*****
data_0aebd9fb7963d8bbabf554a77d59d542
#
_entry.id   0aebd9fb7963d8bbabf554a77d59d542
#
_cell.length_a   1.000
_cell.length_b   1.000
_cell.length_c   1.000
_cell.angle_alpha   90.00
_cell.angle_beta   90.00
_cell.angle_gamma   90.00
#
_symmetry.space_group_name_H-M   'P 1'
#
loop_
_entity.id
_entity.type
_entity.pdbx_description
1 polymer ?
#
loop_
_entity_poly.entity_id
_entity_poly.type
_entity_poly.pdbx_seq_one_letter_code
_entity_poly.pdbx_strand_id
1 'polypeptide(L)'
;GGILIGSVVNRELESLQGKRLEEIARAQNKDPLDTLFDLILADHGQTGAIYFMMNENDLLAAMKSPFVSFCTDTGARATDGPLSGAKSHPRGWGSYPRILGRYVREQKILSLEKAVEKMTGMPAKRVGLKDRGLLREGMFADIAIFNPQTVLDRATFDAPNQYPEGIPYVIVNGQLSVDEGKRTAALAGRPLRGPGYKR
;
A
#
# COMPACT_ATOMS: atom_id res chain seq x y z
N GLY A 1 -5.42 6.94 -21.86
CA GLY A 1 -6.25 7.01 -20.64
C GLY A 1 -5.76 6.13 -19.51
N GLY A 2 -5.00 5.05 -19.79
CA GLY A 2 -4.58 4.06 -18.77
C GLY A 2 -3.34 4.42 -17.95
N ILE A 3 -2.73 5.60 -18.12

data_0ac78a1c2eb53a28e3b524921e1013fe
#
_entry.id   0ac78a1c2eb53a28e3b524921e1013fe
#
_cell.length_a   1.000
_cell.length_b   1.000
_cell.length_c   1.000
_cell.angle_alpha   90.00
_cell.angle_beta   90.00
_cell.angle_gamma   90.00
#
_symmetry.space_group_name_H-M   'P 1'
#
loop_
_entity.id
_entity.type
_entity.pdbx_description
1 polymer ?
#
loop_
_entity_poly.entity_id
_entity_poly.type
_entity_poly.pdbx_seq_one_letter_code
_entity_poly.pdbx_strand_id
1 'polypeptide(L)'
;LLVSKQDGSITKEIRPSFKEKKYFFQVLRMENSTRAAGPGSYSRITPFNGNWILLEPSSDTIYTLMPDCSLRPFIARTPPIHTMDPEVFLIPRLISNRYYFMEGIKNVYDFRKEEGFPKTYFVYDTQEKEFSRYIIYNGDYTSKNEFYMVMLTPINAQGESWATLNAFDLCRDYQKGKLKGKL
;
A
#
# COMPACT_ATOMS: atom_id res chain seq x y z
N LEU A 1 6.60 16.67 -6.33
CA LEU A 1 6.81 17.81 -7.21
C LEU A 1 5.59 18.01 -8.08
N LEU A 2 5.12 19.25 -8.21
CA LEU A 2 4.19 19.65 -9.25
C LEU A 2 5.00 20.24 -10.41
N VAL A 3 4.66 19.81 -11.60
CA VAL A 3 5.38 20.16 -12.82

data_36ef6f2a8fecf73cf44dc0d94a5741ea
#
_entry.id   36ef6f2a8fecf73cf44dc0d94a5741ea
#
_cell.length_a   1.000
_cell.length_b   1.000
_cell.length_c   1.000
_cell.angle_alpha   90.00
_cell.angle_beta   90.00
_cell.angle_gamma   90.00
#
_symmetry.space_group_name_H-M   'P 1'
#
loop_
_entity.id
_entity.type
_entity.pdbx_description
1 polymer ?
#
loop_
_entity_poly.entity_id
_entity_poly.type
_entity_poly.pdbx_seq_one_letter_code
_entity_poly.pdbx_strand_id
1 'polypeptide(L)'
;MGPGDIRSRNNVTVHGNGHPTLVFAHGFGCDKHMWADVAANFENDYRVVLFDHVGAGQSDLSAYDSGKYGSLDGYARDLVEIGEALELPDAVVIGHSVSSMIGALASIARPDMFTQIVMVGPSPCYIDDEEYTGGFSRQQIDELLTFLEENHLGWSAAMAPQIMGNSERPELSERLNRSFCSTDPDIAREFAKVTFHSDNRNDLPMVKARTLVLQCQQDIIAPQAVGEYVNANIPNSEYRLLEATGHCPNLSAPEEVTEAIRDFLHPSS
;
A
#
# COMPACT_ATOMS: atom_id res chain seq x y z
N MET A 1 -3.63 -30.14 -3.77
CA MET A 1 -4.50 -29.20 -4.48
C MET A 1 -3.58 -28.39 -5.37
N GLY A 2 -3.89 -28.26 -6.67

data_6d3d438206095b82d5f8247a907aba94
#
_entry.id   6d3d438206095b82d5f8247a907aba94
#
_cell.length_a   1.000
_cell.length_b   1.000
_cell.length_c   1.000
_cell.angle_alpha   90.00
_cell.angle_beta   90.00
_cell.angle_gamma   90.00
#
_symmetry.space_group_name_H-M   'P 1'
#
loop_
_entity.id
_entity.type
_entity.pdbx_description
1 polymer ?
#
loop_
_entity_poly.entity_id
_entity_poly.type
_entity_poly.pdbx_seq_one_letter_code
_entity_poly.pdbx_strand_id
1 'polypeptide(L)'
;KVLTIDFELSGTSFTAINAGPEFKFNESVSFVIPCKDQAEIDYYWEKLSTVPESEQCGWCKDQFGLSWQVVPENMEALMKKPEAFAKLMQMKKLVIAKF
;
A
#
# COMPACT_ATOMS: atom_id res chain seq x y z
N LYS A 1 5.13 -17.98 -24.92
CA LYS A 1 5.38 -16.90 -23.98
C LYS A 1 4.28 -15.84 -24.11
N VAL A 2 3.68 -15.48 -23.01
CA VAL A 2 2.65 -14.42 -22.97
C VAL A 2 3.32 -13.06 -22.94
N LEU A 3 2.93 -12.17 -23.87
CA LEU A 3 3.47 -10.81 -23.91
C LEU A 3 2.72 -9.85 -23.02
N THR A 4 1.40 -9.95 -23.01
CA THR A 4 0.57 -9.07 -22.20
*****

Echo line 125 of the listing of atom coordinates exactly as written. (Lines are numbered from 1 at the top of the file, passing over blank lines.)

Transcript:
_entity.type